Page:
- Al Sharpton, Trayvon Martin’s parents rally against Fla. ‘stand your ground’ law
- Hillary Clinton campaign got illicit funds from D.C. scandal figure
- Obama administration backs off plan to cut prescription-drug program
- Tickets linked to stolen passports purchased by Iranian middleman
- More than 3,500 police planned for Boston Marathon
- Ottawa day care suspends 2-year-old for ‘outside’ cheese sandwich
- Liam Neeson tells NYC mayor to ‘man up’ in horse carriage fight
- Real-life Dr. Doolittle to reveal how to talk to animals
- Climate change could bring back smallpox, researchers say
- Shoe-bomb witness to speak from London at N.Y. trial
Stunt raises carbon-dioxide level with lots of hot air
Topic - 2011-00-00
An Army captain at the center of a sexual assault case that has scandalized the U.S. military testified Friday that a general twice forced her to perform oral sex on him during their three-year, illicit affair.
Was it al Qaeda "core," al Qaeda "prime" or al Qaeda "central," or was it an al Qaeda "affiliate" an al Qaeda "linked" or an al Qaeda "inspired" group? Or was it just al Qaeda?
Adm. William McRaven's order to purge the bin Laden material came 10 days after The Associated Press asked for the photos and other documents under the U.S. Freedom of Information Act.
A newly-released email shows that 11 days after the killing of terror leader Osama bin Laden in 2011, the U.S. military's top special operations officer ordered subordinates to destroy any photographs of the al-Qaida founder's corpse or turn them over to the CIA.
An American aid worker kidnapped by Somali pirates in 2011 and rescued by Navy SEALs is to speak in Michigan.
A former police officer in Humboldt County is claiming that one of his superiors offered to buy dinner and drinks for members of a unit that investigates marijuana grows if they met a quota for seizing pot plants and money from cultivators.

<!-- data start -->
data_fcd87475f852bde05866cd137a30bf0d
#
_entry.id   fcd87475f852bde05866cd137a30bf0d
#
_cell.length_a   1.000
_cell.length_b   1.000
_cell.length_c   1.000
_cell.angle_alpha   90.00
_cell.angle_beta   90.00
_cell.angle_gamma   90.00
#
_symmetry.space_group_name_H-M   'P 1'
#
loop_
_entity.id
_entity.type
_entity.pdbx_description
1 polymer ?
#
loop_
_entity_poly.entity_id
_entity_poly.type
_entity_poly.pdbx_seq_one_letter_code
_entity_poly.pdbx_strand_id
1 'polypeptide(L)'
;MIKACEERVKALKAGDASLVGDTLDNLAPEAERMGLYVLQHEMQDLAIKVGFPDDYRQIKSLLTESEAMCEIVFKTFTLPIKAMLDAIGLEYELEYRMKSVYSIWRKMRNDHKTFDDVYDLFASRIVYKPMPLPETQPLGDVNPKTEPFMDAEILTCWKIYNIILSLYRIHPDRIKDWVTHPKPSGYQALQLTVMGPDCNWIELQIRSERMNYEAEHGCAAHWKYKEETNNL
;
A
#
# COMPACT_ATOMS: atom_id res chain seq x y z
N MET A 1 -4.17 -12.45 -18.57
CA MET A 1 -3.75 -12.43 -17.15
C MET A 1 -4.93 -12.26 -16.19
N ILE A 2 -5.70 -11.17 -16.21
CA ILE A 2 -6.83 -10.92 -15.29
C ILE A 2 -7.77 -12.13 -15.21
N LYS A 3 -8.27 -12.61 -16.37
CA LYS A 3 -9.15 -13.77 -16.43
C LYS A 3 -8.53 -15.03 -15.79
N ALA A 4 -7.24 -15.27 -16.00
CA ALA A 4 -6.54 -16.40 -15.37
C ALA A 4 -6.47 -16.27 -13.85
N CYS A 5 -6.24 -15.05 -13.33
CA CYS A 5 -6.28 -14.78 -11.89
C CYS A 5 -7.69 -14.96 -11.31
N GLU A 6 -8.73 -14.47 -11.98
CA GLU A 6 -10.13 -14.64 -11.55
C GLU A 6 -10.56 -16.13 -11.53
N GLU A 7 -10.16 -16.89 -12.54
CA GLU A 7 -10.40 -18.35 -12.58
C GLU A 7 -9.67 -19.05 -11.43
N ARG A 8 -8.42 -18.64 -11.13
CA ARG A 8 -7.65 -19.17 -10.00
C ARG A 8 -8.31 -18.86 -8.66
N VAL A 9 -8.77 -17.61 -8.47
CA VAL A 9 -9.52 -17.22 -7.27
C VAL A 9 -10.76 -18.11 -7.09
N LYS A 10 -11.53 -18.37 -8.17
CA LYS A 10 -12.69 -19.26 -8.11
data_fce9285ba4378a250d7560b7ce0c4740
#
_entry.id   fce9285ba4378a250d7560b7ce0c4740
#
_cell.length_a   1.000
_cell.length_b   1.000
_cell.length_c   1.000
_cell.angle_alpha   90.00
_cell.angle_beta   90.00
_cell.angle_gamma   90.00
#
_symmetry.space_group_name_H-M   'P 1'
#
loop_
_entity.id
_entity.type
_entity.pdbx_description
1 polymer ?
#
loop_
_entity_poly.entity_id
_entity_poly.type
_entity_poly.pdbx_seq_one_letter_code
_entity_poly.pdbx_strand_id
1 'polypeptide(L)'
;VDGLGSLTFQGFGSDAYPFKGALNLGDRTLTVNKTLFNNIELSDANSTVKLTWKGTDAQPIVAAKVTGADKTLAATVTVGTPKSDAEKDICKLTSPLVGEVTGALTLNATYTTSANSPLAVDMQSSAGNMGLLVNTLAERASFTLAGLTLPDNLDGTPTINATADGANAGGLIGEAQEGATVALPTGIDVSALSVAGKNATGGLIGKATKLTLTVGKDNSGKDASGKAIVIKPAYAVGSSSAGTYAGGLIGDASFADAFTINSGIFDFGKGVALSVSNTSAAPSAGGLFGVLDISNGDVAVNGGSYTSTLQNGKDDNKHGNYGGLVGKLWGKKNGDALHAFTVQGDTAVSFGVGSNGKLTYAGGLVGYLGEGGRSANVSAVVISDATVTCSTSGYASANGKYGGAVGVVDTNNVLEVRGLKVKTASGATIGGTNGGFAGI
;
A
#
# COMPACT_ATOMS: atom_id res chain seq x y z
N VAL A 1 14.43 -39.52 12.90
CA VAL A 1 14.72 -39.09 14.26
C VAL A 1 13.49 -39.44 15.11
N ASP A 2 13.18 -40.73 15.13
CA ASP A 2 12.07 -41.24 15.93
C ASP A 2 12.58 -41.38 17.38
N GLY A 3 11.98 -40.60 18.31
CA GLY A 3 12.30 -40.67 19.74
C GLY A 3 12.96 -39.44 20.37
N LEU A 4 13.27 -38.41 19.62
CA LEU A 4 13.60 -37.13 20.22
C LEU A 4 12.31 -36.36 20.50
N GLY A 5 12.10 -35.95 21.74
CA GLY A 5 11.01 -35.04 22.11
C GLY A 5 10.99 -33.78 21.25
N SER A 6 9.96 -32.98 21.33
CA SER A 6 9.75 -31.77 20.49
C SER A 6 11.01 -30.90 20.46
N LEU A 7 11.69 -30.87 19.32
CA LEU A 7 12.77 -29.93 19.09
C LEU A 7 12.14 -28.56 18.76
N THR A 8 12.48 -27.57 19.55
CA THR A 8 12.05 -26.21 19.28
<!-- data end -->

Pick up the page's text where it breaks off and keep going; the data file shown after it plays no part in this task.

Saying they were afraid of being attacked while on the job, members of a South Dakota legislative committee approved a bill on Tuesday that would allow elected officials to carry guns in the Capitol and county courthouses.
On the eve of President Barack Obama's State of the Union address, former Arizona Rep. Gabby Giffords is challenging Washington leaders not to ignore gun violence.
South Korea has ordered companies to suspend tear gas exports to Bahrain amid pressure from human rights groups, officials said Wednesday.
A suspected Libyan al Qaeda figure nabbed by U.S. special forces in a dramatic operation in Tripoli had been living freely in his homeland for the past two years after a trajectory that took him to Sudan, Afghanistan and Iran, where he had been detained for years, his family said Sunday. The Libyan government bristled at the raid, asking Washington to explain the "kidnapping."
The U.S. soldier who massacred 16 Afghan civilians during pre-dawn raids last year apologized for the first time for his "act of cowardice," but could not explain the atrocities to a military jury considering whether he should one day have a shot at freedom.
An Afghan farmer shot during a massacre in Kandahar Province last year took the witness stand Tuesday against the U.S. soldier who attacked his village, cursing him before breaking down and pleading with the prosecutor not to ask him any more questions.
The accused Fort Hood shooter, Maj. Nidal Malik Hasan, began his court-martial Tuesday admitting he's guilty. "The evidence will clearly show that I am the shooter," said Maj. Hasan, who faces 13 counts of premeditated murder and 32 counts of attempted murder for those he wounded.
Diplomatic Security agent David Ubben, who risked his life to help save his fellow Americans in last year's terror attack in Benghazi, is still recovering at Walter Reed medical center.
The Obama administration assumed a careful posture Wednesday toward the uprisings that have engulfed cities across Turkey, where authorities are seeking to calm protests that erupted when police cracked down on demonstrators earlier this week.